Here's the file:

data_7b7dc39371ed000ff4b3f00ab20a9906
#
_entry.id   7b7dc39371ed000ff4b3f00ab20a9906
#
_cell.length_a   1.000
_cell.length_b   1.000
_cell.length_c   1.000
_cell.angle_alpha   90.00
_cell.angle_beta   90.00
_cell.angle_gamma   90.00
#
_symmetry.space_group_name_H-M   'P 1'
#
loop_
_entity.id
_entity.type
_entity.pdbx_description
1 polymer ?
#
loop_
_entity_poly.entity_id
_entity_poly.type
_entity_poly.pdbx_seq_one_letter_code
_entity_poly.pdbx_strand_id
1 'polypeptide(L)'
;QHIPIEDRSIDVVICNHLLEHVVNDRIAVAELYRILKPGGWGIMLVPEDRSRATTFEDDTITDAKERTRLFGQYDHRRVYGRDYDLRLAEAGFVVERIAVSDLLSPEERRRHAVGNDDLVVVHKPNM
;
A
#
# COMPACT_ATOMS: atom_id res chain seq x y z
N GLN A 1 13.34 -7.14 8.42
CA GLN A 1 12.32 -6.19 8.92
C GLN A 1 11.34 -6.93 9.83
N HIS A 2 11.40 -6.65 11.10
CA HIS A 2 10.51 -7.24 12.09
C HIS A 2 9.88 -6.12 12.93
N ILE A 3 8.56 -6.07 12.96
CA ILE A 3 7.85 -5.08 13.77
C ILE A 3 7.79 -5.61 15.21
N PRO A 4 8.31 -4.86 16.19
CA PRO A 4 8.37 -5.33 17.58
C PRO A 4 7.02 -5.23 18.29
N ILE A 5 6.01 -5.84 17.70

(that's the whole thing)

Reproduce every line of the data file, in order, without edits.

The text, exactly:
data_7b7dc39371ed000ff4b3f00ab20a9906
#
_entry.id   7b7dc39371ed000ff4b3f00ab20a9906
#
_cell.length_a   1.000
_cell.length_b   1.000
_cell.length_c   1.000
_cell.angle_alpha   90.00
_cell.angle_beta   90.00
_cell.angle_gamma   90.00
#
_symmetry.space_group_name_H-M   'P 1'
#
loop_
_entity.id
_entity.type
_entity.pdbx_description
1 polymer ?
#
loop_
_entity_poly.entity_id
_entity_poly.type
_entity_poly.pdbx_seq_one_letter_code
_entity_poly.pdbx_strand_id
1 'polypeptide(L)'
;QHIPIEDRSIDVVICNHLLEHVVNDRIAVAELYRILKPGGWGIMLVPEDRSRATTFEDDTITDAKERTRLFGQYDHRRVYGRDYDLRLAEAGFVVERIAVSDLLSPEERRRHAVGNDDLVVVHKPNM
;
A
#
# COMPACT_ATOMS: atom_id res chain seq x y z
N GLN A 1 13.34 -7.14 8.42
CA GLN A 1 12.32 -6.19 8.92
C GLN A 1 11.34 -6.93 9.83
N HIS A 2 11.40 -6.65 11.10
CA HIS A 2 10.51 -7.24 12.09
C HIS A 2 9.88 -6.12 12.93
N ILE A 3 8.56 -6.07 12.96
CA ILE A 3 7.85 -5.08 13.77
C ILE A 3 7.79 -5.61 15.21
N PRO A 4 8.31 -4.86 16.19
CA PRO A 4 8.37 -5.33 17.58
C PRO A 4 7.02 -5.23 18.29
N ILE A 5 6.01 -5.84 17.70